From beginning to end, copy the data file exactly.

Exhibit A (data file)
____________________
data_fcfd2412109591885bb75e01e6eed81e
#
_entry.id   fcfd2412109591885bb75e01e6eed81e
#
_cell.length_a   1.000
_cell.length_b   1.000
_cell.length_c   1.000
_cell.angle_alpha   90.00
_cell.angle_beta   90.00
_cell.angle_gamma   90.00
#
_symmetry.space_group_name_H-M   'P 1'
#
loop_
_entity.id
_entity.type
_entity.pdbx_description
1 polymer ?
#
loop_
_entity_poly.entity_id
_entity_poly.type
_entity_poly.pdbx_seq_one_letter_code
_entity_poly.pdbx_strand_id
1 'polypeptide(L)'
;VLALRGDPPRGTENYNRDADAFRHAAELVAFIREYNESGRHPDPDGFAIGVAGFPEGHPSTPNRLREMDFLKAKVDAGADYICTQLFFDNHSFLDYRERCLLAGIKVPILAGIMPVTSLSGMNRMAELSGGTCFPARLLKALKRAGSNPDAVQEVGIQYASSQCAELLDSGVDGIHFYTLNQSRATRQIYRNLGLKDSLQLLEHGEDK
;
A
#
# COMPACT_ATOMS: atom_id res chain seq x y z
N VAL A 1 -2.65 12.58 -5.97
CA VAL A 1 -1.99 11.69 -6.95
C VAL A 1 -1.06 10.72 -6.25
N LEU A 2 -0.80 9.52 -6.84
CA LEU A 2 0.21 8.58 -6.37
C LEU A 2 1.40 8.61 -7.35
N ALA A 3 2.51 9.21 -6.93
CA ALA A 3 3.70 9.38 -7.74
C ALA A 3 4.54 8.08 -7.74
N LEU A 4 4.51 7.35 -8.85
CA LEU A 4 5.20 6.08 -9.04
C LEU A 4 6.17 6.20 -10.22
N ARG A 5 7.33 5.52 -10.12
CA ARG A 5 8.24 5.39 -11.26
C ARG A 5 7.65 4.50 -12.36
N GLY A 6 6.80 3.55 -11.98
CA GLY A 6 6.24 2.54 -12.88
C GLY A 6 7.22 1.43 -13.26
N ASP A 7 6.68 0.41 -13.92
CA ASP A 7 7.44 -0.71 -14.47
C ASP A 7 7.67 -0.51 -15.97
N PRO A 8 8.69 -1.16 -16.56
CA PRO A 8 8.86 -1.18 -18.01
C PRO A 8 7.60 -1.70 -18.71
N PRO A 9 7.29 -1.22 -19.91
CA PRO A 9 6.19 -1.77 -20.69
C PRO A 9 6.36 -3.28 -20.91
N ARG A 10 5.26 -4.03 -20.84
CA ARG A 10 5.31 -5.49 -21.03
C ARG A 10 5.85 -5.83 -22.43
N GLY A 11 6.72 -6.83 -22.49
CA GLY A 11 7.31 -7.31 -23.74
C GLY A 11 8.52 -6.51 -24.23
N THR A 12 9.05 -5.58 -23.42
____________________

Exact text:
data_fcfd2412109591885bb75e01e6eed81e
#
_entry.id   fcfd2412109591885bb75e01e6eed81e
#
_cell.length_a   1.000
_cell.length_b   1.000
_cell.length_c   1.000
_cell.angle_alpha   90.00
_cell.angle_beta   90.00
_cell.angle_gamma   90.00
#
_symmetry.space_group_name_H-M   'P 1'
#
loop_
_entity.id
_entity.type
_entity.pdbx_description
1 polymer ?
#
loop_
_entity_poly.entity_id
_entity_poly.type
_entity_poly.pdbx_seq_one_letter_code
_entity_poly.pdbx_strand_id
1 'polypeptide(L)'
;VLALRGDPPRGTENYNRDADAFRHAAELVAFIREYNESGRHPDPDGFAIGVAGFPEGHPSTPNRLREMDFLKAKVDAGADYICTQLFFDNHSFLDYRERCLLAGIKVPILAGIMPVTSLSGMNRMAELSGGTCFPARLLKALKRAGSNPDAVQEVGIQYASSQCAELLDSGVDGIHFYTLNQSRATRQIYRNLGLKDSLQLLEHGEDK
;
A
#
# COMPACT_ATOMS: atom_id res chain seq x y z
N VAL A 1 -2.65 12.58 -5.97
CA VAL A 1 -1.99 11.69 -6.95
C VAL A 1 -1.06 10.72 -6.25
N LEU A 2 -0.80 9.52 -6.84
CA LEU A 2 0.21 8.58 -6.37
C LEU A 2 1.40 8.61 -7.35
N ALA A 3 2.51 9.21 -6.93
CA ALA A 3 3.70 9.38 -7.74
C ALA A 3 4.54 8.08 -7.74
N LEU A 4 4.51 7.35 -8.85
CA LEU A 4 5.20 6.08 -9.04
C LEU A 4 6.17 6.20 -10.22
N ARG A 5 7.33 5.52 -10.12
CA ARG A 5 8.24 5.39 -11.26
C ARG A 5 7.65 4.50 -12.36
N GLY A 6 6.80 3.55 -11.98
CA GLY A 6 6.24 2.54 -12.88
C GLY A 6 7.22 1.43 -13.26
N ASP A 7 6.68 0.41 -13.92
CA ASP A 7 7.44 -0.71 -14.47
C ASP A 7 7.67 -0.51 -15.97
N PRO A 8 8.69 -1.16 -16.56
CA PRO A 8 8.86 -1.18 -18.01
C PRO A 8 7.60 -1.70 -18.71
N PRO A 9 7.29 -1.22 -19.91
CA PRO A 9 6.19 -1.77 -20.69
C PRO A 9 6.36 -3.28 -20.91
N ARG A 10 5.26 -4.03 -20.84
CA ARG A 10 5.31 -5.49 -21.03
C ARG A 10 5.85 -5.83 -22.43
N GLY A 11 6.72 -6.83 -22.49
CA GLY A 11 7.31 -7.31 -23.74
C GLY A 11 8.52 -6.51 -24.23
N THR A 12 9.05 -5.58 -23.42